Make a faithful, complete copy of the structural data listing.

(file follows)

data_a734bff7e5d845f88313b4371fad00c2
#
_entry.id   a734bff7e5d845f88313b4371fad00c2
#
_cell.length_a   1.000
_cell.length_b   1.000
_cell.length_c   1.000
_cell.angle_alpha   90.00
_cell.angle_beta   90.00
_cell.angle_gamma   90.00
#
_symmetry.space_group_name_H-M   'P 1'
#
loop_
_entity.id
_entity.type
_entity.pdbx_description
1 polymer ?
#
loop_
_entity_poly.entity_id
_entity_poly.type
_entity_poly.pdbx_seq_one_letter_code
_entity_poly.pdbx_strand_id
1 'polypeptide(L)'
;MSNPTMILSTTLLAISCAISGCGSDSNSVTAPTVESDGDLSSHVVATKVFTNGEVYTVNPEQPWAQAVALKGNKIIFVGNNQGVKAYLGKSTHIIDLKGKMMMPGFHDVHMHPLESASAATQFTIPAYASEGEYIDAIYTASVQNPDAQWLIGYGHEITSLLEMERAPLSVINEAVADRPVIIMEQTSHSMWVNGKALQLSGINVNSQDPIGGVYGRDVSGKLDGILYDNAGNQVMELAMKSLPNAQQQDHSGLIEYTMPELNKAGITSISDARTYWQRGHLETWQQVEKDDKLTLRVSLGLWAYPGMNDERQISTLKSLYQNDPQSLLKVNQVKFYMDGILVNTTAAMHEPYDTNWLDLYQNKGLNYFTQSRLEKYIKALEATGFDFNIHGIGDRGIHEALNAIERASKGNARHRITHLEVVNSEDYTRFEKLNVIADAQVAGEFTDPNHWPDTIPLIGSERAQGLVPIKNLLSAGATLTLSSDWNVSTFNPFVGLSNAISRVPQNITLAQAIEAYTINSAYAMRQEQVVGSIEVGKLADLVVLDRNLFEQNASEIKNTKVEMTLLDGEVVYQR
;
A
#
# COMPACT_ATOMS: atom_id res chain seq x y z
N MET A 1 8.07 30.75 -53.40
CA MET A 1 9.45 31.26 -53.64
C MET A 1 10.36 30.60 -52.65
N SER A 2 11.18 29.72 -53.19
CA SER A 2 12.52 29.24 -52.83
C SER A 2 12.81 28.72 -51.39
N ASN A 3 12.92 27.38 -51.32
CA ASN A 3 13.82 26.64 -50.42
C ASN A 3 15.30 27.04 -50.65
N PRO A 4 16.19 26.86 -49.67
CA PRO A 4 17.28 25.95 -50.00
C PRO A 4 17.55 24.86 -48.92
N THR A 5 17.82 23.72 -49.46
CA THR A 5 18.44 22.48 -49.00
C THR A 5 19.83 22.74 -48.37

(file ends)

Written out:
data_a734bff7e5d845f88313b4371fad00c2
#
_entry.id   a734bff7e5d845f88313b4371fad00c2
#
_cell.length_a   1.000
_cell.length_b   1.000
_cell.length_c   1.000
_cell.angle_alpha   90.00
_cell.angle_beta   90.00
_cell.angle_gamma   90.00
#
_symmetry.space_group_name_H-M   'P 1'
#
loop_
_entity.id
_entity.type
_entity.pdbx_description
1 polymer ?
#
loop_
_entity_poly.entity_id
_entity_poly.type
_entity_poly.pdbx_seq_one_letter_code
_entity_poly.pdbx_strand_id
1 'polypeptide(L)'
;MSNPTMILSTTLLAISCAISGCGSDSNSVTAPTVESDGDLSSHVVATKVFTNGEVYTVNPEQPWAQAVALKGNKIIFVGNNQGVKAYLGKSTHIIDLKGKMMMPGFHDVHMHPLESASAATQFTIPAYASEGEYIDAIYTASVQNPDAQWLIGYGHEITSLLEMERAPLSVINEAVADRPVIIMEQTSHSMWVNGKALQLSGINVNSQDPIGGVYGRDVSGKLDGILYDNAGNQVMELAMKSLPNAQQQDHSGLIEYTMPELNKAGITSISDARTYWQRGHLETWQQVEKDDKLTLRVSLGLWAYPGMNDERQISTLKSLYQNDPQSLLKVNQVKFYMDGILVNTTAAMHEPYDTNWLDLYQNKGLNYFTQSRLEKYIKALEATGFDFNIHGIGDRGIHEALNAIERASKGNARHRITHLEVVNSEDYTRFEKLNVIADAQVAGEFTDPNHWPDTIPLIGSERAQGLVPIKNLLSAGATLTLSSDWNVSTFNPFVGLSNAISRVPQNITLAQAIEAYTINSAYAMRQEQVVGSIEVGKLADLVVLDRNLFEQNASEIKNTKVEMTLLDGEVVYQR
;
A
#
# COMPACT_ATOMS: atom_id res chain seq x y z
N MET A 1 8.07 30.75 -53.40
CA MET A 1 9.45 31.26 -53.64
C MET A 1 10.36 30.60 -52.65
N SER A 2 11.18 29.72 -53.19
CA SER A 2 12.52 29.24 -52.83
C SER A 2 12.81 28.72 -51.39
N ASN A 3 12.92 27.38 -51.32
CA ASN A 3 13.82 26.64 -50.42
C ASN A 3 15.30 27.04 -50.65
N PRO A 4 16.19 26.86 -49.67
CA PRO A 4 17.28 25.95 -50.00
C PRO A 4 17.55 24.86 -48.92
N THR A 5 17.82 23.72 -49.46
CA THR A 5 18.44 22.48 -49.00
C THR A 5 19.83 22.74 -48.37